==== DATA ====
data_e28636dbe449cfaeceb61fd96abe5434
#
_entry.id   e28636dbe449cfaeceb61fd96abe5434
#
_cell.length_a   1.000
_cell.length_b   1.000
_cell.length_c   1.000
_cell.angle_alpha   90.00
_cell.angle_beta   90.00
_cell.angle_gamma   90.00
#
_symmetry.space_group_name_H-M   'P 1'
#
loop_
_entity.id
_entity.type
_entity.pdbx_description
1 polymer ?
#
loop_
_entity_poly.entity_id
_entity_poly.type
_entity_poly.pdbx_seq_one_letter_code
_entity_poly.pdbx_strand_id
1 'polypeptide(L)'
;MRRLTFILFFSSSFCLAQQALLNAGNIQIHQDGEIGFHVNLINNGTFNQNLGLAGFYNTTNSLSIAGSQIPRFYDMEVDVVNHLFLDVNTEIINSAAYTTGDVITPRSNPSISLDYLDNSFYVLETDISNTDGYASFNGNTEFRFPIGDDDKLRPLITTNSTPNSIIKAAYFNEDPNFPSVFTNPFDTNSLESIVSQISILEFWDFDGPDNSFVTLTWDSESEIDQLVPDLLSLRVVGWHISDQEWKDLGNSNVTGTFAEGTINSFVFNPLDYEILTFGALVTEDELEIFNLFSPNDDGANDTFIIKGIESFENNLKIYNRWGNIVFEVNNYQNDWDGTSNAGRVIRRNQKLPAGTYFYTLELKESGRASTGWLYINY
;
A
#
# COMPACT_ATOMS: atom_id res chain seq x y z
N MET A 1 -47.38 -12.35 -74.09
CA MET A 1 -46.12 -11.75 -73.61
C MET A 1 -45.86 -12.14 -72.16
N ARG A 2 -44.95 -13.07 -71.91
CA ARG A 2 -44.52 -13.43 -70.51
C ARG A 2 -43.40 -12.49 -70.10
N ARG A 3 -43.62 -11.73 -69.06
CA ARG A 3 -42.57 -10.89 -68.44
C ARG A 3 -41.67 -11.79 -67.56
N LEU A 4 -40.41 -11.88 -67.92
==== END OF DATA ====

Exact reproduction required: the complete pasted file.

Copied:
data_e28636dbe449cfaeceb61fd96abe5434
#
_entry.id   e28636dbe449cfaeceb61fd96abe5434
#
_cell.length_a   1.000
_cell.length_b   1.000
_cell.length_c   1.000
_cell.angle_alpha   90.00
_cell.angle_beta   90.00
_cell.angle_gamma   90.00
#
_symmetry.space_group_name_H-M   'P 1'
#
loop_
_entity.id
_entity.type
_entity.pdbx_description
1 polymer ?
#
loop_
_entity_poly.entity_id
_entity_poly.type
_entity_poly.pdbx_seq_one_letter_code
_entity_poly.pdbx_strand_id
1 'polypeptide(L)'
;MRRLTFILFFSSSFCLAQQALLNAGNIQIHQDGEIGFHVNLINNGTFNQNLGLAGFYNTTNSLSIAGSQIPRFYDMEVDVVNHLFLDVNTEIINSAAYTTGDVITPRSNPSISLDYLDNSFYVLETDISNTDGYASFNGNTEFRFPIGDDDKLRPLITTNSTPNSIIKAAYFNEDPNFPSVFTNPFDTNSLESIVSQISILEFWDFDGPDNSFVTLTWDSESEIDQLVPDLLSLRVVGWHISDQEWKDLGNSNVTGTFAEGTINSFVFNPLDYEILTFGALVTEDELEIFNLFSPNDDGANDTFIIKGIESFENNLKIYNRWGNIVFEVNNYQNDWDGTSNAGRVIRRNQKLPAGTYFYTLELKESGRASTGWLYINY
;
A
#
# COMPACT_ATOMS: atom_id res chain seq x y z
N MET A 1 -47.38 -12.35 -74.09
CA MET A 1 -46.12 -11.75 -73.61
C MET A 1 -45.86 -12.14 -72.16
N ARG A 2 -44.95 -13.07 -71.91
CA ARG A 2 -44.52 -13.43 -70.51
C ARG A 2 -43.40 -12.49 -70.10
N ARG A 3 -43.62 -11.73 -69.06
CA ARG A 3 -42.57 -10.89 -68.44
C ARG A 3 -41.67 -11.79 -67.56
N LEU A 4 -40.41 -11.88 -67.92